Even when rocking back…it might not have been breaking the size violation. It was so small fast and subtle, but still nerve racking for us a a team / coach that at any refs discretion, we could get DQ’d.
This year, I’m paying much closer attention to the rules so the team doesn’t accidently run afoul of the rules.
If you read further in to the rule it actually says “The intent of this rule is to prevent teams from both unintentionally damaging the field, and from anchoring themselves to the field.”
During Worlds we did see some robots actually pull the fence up when they attached. Those teams received warnings and I did not see them dislodge the fence again.
Those dumping style robots were not all bad. I think the intent behind <G10> stems from the amount of pieces and time it takes to put Crossover together. When you open the box it feels like you are unpacking a truck load of parts. And now hours after painstakingly going through the assembly process for just one field, I chose not to take it apart when I dismantle the field. So now I have these large components that I need to store, but it is better than hours of assembly and disassembly for one night of robotics a week.
As the tournaments start rolling out this coming season I can imagine that Event Partners will not be hand assembling each field over and over. I think most of them will do as I plan to do and find a large plastic tub to store the large pieces that are assembled only once per season. (That is if teams adhere to the Robots may not grasp, grapple, or attach to any Field Elements rule.)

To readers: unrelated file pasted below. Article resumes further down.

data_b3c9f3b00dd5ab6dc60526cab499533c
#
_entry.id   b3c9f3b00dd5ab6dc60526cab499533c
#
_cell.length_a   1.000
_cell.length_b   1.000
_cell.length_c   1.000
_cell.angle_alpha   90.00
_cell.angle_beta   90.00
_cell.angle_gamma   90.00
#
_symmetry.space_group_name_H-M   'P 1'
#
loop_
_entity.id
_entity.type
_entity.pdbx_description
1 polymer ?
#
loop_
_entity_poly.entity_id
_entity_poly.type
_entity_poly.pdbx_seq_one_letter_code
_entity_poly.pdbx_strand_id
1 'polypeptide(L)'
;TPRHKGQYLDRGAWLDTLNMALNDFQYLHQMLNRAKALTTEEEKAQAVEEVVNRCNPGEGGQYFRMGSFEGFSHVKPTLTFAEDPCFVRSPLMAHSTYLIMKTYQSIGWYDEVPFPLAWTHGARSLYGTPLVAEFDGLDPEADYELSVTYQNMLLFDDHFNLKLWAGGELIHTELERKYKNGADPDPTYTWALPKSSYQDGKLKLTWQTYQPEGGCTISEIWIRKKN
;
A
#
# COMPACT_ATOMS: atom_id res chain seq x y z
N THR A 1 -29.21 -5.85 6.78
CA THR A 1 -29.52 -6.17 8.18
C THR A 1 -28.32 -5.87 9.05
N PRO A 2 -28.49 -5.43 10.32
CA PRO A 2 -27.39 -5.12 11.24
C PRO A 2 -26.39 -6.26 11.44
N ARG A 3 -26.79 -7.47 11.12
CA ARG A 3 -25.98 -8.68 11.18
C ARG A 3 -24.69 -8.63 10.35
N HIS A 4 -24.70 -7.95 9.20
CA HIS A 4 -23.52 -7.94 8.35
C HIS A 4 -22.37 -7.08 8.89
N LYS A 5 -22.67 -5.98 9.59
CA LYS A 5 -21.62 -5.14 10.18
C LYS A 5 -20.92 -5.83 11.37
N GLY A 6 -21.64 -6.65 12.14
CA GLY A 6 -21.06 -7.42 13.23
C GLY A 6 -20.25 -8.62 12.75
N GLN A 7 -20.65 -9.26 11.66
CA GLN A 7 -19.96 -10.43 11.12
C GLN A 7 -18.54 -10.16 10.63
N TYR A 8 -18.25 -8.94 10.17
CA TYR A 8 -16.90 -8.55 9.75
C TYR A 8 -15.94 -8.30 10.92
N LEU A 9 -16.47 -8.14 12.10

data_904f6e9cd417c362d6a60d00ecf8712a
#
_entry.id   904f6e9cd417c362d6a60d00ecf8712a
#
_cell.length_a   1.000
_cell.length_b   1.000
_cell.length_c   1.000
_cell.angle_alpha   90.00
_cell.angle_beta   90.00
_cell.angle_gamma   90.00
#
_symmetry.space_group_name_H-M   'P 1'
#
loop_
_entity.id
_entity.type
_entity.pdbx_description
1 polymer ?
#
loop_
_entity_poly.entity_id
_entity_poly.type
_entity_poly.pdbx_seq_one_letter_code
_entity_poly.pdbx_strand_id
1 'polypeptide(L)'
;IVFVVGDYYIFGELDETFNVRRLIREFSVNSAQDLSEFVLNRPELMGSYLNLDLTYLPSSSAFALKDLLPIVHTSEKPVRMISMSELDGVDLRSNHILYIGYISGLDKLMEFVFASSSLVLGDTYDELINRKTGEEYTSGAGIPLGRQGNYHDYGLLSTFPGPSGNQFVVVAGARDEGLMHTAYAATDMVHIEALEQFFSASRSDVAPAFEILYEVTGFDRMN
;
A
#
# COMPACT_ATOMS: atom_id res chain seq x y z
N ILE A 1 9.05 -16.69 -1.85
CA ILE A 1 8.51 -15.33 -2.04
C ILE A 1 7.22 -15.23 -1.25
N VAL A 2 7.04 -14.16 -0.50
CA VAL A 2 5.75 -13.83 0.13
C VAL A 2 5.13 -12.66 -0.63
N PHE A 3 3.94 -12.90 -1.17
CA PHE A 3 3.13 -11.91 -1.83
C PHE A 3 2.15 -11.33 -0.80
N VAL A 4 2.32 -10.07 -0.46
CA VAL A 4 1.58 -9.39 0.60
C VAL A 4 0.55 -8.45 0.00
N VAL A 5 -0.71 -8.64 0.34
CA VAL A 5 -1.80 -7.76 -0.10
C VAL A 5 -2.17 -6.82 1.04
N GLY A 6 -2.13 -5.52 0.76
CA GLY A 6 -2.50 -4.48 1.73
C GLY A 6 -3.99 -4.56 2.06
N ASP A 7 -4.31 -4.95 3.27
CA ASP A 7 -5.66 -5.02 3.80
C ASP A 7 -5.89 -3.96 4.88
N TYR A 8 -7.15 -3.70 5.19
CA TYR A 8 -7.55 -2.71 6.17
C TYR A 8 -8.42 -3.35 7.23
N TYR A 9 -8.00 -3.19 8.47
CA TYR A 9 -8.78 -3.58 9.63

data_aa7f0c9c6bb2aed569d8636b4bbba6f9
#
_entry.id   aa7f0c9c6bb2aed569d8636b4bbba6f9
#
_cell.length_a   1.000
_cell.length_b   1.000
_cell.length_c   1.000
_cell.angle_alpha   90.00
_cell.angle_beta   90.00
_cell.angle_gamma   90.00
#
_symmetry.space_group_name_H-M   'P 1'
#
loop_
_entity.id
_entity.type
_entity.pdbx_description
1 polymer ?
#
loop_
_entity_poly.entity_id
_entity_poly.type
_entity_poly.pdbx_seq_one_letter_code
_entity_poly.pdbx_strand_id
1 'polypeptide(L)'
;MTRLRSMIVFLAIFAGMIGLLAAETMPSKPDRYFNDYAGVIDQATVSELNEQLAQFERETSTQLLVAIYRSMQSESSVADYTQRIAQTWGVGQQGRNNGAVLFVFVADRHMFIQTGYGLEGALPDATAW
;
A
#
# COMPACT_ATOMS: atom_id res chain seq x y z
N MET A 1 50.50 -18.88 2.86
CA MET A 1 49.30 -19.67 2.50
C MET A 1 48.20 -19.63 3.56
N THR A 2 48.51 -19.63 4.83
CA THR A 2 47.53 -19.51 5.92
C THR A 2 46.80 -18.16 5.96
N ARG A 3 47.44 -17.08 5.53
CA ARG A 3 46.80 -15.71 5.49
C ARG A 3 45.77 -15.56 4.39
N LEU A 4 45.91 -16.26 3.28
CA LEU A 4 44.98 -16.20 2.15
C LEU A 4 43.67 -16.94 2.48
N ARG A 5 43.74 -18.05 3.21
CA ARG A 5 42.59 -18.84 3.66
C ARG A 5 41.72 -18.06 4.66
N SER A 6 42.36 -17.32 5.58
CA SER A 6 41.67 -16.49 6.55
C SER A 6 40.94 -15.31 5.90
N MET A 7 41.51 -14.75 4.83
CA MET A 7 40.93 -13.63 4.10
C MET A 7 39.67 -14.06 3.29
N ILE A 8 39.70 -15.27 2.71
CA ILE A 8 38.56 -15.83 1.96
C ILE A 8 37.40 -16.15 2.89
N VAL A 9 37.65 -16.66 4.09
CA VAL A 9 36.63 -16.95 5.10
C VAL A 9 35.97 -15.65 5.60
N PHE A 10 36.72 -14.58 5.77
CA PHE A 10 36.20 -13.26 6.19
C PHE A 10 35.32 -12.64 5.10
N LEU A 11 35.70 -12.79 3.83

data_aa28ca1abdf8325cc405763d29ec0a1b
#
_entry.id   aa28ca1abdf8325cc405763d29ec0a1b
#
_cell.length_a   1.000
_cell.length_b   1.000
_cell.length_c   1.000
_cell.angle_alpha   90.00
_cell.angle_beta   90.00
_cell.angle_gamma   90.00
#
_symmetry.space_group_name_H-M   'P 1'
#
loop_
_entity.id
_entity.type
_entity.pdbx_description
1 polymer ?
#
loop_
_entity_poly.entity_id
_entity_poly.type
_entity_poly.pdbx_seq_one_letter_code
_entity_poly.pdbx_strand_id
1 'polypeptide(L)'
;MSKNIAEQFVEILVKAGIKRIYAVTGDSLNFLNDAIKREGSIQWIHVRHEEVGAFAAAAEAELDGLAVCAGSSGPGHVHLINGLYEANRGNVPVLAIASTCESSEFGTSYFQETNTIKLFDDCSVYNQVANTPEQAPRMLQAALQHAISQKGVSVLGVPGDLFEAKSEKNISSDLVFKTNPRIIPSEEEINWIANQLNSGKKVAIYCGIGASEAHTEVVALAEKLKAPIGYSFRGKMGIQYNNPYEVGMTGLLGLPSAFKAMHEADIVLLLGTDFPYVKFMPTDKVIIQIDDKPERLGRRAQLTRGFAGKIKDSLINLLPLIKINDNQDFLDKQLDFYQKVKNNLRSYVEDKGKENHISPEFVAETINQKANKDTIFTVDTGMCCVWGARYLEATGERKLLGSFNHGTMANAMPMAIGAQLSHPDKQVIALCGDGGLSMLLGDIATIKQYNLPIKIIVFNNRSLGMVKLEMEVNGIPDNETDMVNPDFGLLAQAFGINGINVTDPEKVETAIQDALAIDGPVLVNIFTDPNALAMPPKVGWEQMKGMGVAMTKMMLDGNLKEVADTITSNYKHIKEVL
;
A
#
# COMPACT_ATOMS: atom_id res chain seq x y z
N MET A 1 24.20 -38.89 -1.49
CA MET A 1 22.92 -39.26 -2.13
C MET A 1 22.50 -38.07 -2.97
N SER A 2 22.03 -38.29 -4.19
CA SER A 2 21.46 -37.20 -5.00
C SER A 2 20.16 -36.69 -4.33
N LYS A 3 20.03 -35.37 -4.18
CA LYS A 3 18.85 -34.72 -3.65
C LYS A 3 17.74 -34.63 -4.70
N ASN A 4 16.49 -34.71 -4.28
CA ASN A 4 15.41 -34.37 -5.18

Thanks for the feedback, Tony. I love the insight.
I’d love to know your thoughts on my team’s desire to walk/climb/drive over the walls as a design strategy for “Crossover”. I’m trying to find out if this plan of theirs will be legal, or deemed illegal due to rule G6 or G10. I started a forum post asking this exact question.
It would be nice if it were more clear as to what constitutes “grasp, grapple, or attach”. An L-shaped piece resting on a field element will react against multiple sides but isn’t grasping, grappling, or attached to it. There was a diagram in the VRC tossup manual that illustrates it well.
I think as long as you are not grabbing or gripping the wall when crossing over I think you will be OK. The wall is only 6" tall and your max starting height is 15". Robots are permitted to expand as much as they want beyond the 15" height after the match starts.
I agree that there is some confusion as to what grasp, grapple, or attach means for this game. Since the rules stated intent in the Game Manual calls out that it is there to prevent damage to the field, or field elements. This prevents a robot from grabbing the ramp to keep from sliding off as many teams did during BankShot. It also prevents teams from grabbing the goals to deposit a hexball.